In this program, women go through an intensive 18-month training in psycho-social counseling to accept their positive status, and skill training and business plan development to enter the market able to generate income for their families. They also receive homecare visits and transportation to medical appointments to help with the physical and mental afflictions of this disease.

Volunteer with the Living Positive Kenya program and help make a difference in communities affected by HIV/AIDS in Africa.
Volunteer with the Living Positive Kenya program and help make a difference in communities affected by HIV/AIDS in Africa.

The training has enabled more women to stay alive and take care of their own children, preventing numerous Kenyan kids from orphanage life. Through the Living Positive Kenya program, the community has accepted the women and they no longer have to live in fear or isolation.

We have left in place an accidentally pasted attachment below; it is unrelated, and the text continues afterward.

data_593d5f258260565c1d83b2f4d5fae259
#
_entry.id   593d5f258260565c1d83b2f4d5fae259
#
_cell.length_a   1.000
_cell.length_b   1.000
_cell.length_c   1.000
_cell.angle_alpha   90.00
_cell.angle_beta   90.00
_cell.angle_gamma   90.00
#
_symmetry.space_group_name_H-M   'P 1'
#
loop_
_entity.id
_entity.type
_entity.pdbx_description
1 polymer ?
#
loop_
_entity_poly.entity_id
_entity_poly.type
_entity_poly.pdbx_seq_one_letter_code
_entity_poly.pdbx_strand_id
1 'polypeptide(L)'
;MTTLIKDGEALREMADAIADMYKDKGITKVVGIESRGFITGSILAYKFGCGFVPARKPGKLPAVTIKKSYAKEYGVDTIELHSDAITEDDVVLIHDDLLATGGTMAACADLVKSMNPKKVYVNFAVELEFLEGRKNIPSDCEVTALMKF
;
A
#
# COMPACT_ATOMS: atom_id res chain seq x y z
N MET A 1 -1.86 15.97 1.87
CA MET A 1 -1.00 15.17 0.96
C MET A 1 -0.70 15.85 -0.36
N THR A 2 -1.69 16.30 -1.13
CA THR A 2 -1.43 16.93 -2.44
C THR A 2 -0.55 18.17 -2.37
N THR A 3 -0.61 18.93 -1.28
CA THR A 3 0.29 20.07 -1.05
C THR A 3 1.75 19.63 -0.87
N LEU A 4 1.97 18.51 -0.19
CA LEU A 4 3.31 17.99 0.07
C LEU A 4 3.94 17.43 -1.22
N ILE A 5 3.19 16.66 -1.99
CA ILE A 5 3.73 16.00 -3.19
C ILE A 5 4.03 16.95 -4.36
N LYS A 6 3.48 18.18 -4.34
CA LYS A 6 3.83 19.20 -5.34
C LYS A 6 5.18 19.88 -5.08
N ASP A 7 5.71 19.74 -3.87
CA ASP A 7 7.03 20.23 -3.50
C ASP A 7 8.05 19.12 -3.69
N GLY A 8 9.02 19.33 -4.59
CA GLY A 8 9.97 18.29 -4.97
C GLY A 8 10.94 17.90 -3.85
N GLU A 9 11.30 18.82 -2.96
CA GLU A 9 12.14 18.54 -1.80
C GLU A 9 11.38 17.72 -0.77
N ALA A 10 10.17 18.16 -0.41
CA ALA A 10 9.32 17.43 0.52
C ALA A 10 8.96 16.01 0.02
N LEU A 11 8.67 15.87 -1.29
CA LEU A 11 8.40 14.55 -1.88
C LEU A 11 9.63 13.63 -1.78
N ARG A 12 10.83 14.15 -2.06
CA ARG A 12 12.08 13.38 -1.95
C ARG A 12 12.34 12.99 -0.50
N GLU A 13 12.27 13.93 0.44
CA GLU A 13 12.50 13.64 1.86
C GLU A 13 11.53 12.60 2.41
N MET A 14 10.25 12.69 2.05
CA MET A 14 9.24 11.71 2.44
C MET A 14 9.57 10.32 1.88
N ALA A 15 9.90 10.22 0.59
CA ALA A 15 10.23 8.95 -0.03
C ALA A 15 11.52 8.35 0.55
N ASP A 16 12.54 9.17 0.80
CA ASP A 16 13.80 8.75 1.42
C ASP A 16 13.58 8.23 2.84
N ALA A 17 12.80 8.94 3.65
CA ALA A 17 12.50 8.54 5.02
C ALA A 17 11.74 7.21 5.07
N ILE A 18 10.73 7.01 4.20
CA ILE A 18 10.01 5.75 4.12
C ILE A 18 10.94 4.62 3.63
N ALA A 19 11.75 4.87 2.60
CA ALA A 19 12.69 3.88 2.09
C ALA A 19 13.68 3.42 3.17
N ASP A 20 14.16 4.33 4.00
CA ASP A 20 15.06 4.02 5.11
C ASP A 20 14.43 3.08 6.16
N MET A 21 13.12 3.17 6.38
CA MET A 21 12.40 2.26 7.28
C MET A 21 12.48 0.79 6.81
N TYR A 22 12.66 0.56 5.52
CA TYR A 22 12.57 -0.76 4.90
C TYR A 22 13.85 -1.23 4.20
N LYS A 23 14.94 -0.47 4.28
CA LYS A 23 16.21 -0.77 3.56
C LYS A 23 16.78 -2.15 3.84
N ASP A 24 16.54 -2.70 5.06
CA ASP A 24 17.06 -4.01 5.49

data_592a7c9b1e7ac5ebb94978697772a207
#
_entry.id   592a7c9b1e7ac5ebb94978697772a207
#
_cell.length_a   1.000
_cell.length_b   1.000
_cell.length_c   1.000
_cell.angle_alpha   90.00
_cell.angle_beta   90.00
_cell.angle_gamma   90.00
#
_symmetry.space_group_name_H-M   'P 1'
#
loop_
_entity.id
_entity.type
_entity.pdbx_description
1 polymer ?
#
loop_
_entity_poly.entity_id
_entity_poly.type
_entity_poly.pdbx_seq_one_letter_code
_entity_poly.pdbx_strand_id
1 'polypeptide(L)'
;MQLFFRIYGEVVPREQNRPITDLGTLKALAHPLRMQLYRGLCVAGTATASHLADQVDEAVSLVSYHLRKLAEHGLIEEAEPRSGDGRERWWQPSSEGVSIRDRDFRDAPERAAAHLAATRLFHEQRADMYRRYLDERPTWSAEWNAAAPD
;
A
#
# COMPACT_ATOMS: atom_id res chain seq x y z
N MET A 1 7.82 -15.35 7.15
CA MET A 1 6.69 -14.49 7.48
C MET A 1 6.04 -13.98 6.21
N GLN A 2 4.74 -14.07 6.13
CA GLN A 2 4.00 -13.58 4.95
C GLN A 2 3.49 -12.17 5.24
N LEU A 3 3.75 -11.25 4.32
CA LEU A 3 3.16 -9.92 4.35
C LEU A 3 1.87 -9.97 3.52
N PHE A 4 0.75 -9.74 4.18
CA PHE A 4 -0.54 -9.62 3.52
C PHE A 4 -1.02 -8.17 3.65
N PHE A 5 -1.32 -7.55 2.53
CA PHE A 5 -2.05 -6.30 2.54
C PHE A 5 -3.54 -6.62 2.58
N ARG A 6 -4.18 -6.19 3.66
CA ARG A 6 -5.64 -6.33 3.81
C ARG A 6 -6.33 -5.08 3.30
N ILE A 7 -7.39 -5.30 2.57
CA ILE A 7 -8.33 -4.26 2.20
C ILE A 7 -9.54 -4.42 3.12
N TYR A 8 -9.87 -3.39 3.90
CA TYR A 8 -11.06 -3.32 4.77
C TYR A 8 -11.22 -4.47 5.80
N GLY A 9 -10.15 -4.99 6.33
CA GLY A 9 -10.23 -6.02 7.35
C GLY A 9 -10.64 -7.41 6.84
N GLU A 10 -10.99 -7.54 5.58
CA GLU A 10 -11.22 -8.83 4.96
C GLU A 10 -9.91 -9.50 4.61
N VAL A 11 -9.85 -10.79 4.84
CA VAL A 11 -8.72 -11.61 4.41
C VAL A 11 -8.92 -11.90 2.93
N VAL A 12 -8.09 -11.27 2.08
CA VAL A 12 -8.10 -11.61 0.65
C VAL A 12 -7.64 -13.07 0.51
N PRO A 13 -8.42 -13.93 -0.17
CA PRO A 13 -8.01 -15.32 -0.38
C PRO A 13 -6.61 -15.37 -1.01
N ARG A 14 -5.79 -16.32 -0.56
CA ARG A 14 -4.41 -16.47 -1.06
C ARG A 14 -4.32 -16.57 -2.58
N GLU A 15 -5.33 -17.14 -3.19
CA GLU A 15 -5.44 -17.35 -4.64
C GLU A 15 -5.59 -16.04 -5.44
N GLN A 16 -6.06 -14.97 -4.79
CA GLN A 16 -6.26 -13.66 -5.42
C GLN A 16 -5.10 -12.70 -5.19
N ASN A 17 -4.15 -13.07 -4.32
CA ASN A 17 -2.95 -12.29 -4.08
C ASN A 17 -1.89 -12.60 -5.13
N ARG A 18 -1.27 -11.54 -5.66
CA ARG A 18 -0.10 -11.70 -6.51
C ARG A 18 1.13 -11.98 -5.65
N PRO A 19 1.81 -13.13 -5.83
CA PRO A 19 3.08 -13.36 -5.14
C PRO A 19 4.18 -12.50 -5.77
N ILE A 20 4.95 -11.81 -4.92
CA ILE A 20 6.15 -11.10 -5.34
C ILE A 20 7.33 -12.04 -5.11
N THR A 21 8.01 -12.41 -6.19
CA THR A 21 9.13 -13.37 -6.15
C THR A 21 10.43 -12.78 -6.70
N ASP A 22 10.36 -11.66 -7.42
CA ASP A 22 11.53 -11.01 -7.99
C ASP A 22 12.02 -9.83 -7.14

Living Positive Kenya started out of the spirit of selfless giving. Its growth and future sustainability depends on volunteers who come to Kenya willing and wanting to help empower these women.

It is a rewarding moment to see children coming home to their mothers and not to orphanage dorms. If you’d like to help with the Living Positive Kenya program, contact us and let us know!

Giving back in Costa Rica

Image of English teaching in Costa Rica.
Teaching English was only one way volunteer Thuva gave back to this small Costa Rican community.

At a poor school in the small Costa Rican hill town of San Miguel de Sarapiquí, a volunteer named Thuva gave his heart and hands to help educate students for eight weeks. This 25-year old young man from Singapore taught English and Physical Education classes to all 23 students, connecting with each of them through creative learning games and a passionate, enthusiastic presence.